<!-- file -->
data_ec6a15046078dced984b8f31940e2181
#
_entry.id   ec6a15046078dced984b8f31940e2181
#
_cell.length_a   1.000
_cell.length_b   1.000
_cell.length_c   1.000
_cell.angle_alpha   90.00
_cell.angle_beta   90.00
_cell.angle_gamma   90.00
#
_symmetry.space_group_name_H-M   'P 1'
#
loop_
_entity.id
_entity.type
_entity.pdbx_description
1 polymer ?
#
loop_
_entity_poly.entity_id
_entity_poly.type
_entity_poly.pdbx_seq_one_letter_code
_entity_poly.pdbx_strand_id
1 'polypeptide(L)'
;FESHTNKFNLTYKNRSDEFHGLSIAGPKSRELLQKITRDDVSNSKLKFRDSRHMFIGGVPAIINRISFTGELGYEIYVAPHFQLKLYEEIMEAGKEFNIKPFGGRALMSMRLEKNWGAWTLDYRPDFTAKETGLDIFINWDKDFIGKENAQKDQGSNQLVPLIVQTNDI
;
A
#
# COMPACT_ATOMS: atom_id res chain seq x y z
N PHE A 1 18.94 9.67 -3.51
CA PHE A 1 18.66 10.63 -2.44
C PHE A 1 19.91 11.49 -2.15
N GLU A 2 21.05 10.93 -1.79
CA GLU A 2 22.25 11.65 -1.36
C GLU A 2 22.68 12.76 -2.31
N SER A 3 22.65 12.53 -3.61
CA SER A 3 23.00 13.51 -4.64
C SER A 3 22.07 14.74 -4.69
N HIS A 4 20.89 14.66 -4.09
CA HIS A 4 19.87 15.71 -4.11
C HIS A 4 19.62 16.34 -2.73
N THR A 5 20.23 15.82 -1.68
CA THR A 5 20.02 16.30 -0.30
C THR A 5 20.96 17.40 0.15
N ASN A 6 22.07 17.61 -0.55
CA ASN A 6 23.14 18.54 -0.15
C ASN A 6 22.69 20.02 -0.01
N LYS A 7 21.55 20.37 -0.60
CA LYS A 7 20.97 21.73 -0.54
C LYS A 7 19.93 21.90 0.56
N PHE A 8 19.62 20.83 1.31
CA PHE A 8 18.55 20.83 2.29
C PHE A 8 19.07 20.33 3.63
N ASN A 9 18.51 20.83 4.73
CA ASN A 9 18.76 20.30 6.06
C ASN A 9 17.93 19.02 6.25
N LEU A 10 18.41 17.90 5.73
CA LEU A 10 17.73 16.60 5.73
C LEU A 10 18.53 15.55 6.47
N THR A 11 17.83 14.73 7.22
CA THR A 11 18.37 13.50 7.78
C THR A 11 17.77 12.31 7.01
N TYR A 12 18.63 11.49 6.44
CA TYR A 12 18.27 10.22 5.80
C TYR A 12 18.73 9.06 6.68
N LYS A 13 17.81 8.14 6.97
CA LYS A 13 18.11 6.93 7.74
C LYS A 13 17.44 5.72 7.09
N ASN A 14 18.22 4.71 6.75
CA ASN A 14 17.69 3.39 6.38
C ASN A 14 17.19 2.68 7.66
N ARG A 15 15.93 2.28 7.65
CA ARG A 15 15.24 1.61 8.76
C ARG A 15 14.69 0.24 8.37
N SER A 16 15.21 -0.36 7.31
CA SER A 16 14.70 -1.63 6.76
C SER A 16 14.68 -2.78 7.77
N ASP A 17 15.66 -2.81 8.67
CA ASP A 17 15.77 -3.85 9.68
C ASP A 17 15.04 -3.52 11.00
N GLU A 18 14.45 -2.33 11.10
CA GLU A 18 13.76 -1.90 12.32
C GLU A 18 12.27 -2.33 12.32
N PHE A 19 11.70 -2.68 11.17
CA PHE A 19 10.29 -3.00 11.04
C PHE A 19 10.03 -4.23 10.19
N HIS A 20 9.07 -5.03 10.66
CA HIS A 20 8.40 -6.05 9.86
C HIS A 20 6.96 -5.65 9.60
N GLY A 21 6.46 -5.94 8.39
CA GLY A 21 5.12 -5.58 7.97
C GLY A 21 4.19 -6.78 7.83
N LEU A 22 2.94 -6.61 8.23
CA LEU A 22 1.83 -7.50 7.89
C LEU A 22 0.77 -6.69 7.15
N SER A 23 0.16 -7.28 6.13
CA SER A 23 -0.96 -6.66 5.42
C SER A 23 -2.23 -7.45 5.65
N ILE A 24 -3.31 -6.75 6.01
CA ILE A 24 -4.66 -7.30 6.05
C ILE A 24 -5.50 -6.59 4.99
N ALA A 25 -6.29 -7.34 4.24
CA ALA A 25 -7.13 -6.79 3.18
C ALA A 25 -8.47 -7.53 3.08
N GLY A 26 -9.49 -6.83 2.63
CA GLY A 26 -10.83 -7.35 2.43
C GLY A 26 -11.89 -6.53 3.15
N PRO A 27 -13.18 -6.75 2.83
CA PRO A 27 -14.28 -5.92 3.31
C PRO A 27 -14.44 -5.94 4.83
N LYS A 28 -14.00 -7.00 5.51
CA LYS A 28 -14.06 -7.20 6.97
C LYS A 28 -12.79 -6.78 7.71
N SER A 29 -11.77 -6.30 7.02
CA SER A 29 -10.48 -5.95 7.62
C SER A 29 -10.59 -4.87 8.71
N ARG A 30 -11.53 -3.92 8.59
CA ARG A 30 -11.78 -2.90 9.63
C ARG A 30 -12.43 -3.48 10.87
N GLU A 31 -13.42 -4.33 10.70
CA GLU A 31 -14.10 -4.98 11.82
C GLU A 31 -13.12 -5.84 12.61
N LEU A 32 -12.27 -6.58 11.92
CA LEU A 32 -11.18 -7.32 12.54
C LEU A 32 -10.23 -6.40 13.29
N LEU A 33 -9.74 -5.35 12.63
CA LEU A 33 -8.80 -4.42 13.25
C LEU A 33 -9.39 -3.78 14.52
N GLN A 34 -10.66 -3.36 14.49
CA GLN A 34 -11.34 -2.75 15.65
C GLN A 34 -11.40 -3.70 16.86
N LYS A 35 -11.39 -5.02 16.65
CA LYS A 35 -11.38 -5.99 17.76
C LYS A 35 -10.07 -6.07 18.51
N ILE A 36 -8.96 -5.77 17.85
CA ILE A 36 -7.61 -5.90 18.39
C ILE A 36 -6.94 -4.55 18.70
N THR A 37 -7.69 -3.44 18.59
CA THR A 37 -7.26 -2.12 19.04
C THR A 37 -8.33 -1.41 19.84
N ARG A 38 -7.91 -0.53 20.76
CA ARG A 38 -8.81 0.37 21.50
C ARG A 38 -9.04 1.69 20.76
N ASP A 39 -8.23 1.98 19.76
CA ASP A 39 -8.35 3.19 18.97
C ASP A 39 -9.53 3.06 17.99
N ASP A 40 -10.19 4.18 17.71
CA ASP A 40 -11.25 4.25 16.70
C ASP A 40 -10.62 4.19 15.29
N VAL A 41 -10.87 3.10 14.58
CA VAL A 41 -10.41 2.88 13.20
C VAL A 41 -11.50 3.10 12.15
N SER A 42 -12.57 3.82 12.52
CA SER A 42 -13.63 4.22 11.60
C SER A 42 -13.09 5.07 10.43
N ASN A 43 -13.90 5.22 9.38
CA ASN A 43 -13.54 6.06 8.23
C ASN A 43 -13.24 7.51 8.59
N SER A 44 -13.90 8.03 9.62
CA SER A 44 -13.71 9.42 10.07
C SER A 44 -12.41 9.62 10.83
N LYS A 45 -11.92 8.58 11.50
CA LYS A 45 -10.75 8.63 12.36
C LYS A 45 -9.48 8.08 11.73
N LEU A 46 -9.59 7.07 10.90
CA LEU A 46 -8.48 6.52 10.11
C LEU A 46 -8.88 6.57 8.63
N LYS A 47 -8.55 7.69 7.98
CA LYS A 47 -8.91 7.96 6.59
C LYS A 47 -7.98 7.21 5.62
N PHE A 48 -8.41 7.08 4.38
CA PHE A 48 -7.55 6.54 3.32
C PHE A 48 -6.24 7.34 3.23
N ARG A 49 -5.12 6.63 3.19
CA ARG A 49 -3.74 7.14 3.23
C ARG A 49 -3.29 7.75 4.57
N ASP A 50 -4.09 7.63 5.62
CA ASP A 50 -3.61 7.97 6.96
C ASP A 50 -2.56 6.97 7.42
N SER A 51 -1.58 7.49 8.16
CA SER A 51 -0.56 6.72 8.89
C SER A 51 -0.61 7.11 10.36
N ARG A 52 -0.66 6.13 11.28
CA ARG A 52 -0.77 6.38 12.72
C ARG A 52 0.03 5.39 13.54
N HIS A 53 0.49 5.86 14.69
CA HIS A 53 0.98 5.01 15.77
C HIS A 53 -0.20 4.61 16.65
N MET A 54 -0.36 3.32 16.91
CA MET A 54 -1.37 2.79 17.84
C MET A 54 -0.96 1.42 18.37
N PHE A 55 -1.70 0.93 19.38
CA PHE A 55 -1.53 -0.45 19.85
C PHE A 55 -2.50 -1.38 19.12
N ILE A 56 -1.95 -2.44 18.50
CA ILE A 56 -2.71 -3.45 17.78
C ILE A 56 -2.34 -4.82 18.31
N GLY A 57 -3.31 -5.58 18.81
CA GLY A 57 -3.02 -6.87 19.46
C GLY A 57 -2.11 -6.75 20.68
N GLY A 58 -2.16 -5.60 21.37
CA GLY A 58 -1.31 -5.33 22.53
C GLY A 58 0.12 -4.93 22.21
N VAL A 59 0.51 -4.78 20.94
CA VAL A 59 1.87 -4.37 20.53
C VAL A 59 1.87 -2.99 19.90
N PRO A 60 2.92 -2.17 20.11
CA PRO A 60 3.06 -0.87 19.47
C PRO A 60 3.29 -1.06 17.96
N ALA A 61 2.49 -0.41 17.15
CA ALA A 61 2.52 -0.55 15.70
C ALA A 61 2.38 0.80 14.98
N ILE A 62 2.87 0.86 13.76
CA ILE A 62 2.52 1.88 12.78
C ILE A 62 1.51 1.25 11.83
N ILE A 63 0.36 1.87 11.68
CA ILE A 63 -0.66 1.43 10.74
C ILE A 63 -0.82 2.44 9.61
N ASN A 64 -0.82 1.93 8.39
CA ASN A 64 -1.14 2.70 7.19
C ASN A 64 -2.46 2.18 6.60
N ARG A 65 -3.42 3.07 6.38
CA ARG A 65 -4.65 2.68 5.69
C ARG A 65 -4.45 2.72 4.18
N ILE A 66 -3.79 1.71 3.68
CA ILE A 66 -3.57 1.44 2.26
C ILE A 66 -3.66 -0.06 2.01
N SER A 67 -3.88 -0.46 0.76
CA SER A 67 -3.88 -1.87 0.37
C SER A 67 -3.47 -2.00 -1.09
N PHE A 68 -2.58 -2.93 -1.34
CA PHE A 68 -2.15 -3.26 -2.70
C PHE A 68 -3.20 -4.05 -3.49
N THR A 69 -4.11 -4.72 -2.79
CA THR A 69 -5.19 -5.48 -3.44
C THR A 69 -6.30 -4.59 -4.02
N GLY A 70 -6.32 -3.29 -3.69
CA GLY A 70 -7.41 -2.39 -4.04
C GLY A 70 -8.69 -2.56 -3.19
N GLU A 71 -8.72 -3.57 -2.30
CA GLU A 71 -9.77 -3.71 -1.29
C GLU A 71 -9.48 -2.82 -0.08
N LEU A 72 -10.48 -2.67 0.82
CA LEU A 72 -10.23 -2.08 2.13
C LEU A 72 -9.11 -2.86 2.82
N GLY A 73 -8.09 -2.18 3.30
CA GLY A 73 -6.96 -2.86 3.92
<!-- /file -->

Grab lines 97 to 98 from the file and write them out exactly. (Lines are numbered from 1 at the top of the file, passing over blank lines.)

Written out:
N SER A 23 0.16 -7.28 6.13
CA SER A 23 -0.96 -6.66 5.42